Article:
Laguna Madre near Gulf Coast, Mexico25.0N 97.6W
Near the top of this image is the border between Texas, USA (above) and Mexico (below). Parallel to the coast is the Laguna Madre, separated from the Gulf of Mexico on the east by a number of barrier islands, including Barra Los Americanos, Barra Jesús María, and Barra Soto la Marina. The lagoon is bounded on the west by mainland Tamaulipas. It is located in the municipalities of Matamoros, San Fernando, and Soto la Marina.
The Laguna Madre is very shallow, with an average depth of only 0.9 m. The lagoon is connected to the ocean by only two narrow inlets, so the tidal range – which is already minor in this part of the Gulf of Mexico – is negligible. Atmospheric effects are much more important than tides in its circulation; its weak currents generally follow the prevailing winds, and these winds can influence the water level by as much as a meter.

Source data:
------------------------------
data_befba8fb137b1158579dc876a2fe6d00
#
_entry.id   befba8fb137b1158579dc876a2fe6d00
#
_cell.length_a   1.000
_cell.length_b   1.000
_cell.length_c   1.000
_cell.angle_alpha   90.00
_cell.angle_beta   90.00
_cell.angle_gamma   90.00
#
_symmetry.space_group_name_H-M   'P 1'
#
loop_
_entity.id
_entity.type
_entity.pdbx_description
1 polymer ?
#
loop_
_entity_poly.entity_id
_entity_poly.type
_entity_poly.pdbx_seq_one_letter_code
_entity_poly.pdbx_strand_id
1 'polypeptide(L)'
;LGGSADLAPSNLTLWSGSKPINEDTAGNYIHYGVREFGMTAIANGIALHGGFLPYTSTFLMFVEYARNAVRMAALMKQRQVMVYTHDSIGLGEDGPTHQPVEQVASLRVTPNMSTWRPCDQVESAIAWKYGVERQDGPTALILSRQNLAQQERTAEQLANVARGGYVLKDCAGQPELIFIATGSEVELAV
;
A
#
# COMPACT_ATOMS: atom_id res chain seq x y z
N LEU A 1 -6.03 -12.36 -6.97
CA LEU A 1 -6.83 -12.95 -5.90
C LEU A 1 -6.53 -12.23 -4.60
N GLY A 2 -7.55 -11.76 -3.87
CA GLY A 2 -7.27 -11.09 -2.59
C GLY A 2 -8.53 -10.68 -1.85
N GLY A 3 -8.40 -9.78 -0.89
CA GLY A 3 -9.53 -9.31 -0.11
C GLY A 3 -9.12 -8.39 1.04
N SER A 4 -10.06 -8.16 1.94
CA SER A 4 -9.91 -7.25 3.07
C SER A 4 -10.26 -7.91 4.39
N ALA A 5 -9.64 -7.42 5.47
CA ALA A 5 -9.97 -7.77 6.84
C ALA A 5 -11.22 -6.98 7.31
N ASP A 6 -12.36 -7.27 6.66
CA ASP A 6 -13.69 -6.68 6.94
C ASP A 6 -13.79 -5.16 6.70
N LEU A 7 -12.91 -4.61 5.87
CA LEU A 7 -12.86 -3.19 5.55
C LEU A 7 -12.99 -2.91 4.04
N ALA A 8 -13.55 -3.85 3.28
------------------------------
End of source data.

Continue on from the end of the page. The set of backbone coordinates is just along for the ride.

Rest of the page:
Oceanographically, the Laguna Madre is considered a hypersaline lagoon; this indicates that it is usually much saltier than the ocean, due to being nearly landlocked in a semiarid environment. This is because its salinity can vary wildly depending on rainfall and freshwater inflow, from as high as 120 ppt (12%) – over three times saltier than the ocean – to as low as 2 ppt (0.2%) after a heavy rain.